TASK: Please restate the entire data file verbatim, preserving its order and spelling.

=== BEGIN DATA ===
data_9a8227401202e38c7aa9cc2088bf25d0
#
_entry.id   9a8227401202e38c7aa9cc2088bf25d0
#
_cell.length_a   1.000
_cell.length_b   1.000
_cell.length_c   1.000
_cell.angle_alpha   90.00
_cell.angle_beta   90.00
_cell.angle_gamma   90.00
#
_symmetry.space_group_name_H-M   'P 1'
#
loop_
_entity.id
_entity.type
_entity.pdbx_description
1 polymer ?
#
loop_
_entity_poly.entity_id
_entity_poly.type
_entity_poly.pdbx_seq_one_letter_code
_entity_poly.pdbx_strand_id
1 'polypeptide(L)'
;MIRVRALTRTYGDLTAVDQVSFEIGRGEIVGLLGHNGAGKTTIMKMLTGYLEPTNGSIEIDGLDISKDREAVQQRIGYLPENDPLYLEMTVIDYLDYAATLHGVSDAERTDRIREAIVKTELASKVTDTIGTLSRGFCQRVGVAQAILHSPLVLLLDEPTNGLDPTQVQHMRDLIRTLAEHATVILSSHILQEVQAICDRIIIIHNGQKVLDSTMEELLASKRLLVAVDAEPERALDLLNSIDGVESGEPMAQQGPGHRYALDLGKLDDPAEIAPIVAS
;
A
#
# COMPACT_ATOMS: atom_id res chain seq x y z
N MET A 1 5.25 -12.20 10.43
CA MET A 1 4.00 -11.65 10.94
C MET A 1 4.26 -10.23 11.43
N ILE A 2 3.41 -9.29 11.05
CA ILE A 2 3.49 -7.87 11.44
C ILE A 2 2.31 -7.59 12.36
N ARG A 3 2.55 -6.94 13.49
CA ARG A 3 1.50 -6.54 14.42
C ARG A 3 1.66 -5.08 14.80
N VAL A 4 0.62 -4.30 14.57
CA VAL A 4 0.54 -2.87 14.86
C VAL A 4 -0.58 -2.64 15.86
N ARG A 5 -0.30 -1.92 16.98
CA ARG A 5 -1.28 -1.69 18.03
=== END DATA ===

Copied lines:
data_9a8227401202e38c7aa9cc2088bf25d0
#
_entry.id   9a8227401202e38c7aa9cc2088bf25d0
#
_cell.length_a   1.000
_cell.length_b   1.000
_cell.length_c   1.000
_cell.angle_alpha   90.00
_cell.angle_beta   90.00
_cell.angle_gamma   90.00
#
_symmetry.space_group_name_H-M   'P 1'
#
loop_
_entity.id
_entity.type
_entity.pdbx_description
1 polymer ?
#
loop_
_entity_poly.entity_id
_entity_poly.type
_entity_poly.pdbx_seq_one_letter_code
_entity_poly.pdbx_strand_id
1 'polypeptide(L)'
;MIRVRALTRTYGDLTAVDQVSFEIGRGEIVGLLGHNGAGKTTIMKMLTGYLEPTNGSIEIDGLDISKDREAVQQRIGYLPENDPLYLEMTVIDYLDYAATLHGVSDAERTDRIREAIVKTELASKVTDTIGTLSRGFCQRVGVAQAILHSPLVLLLDEPTNGLDPTQVQHMRDLIRTLAEHATVILSSHILQEVQAICDRIIIIHNGQKVLDSTMEELLASKRLLVAVDAEPERALDLLNSIDGVESGEPMAQQGPGHRYALDLGKLDDPAEIAPIVAS
;
A
#
# COMPACT_ATOMS: atom_id res chain seq x y z
N MET A 1 5.25 -12.20 10.43
CA MET A 1 4.00 -11.65 10.94
C MET A 1 4.26 -10.23 11.43
N ILE A 2 3.41 -9.29 11.05
CA ILE A 2 3.49 -7.87 11.44
C ILE A 2 2.31 -7.59 12.36
N ARG A 3 2.55 -6.94 13.49
CA ARG A 3 1.50 -6.54 14.42
C ARG A 3 1.66 -5.08 14.80
N VAL A 4 0.62 -4.30 14.57
CA VAL A 4 0.54 -2.87 14.86
C VAL A 4 -0.58 -2.64 15.86
N ARG A 5 -0.30 -1.92 16.98
CA ARG A 5 -1.28 -1.69 18.03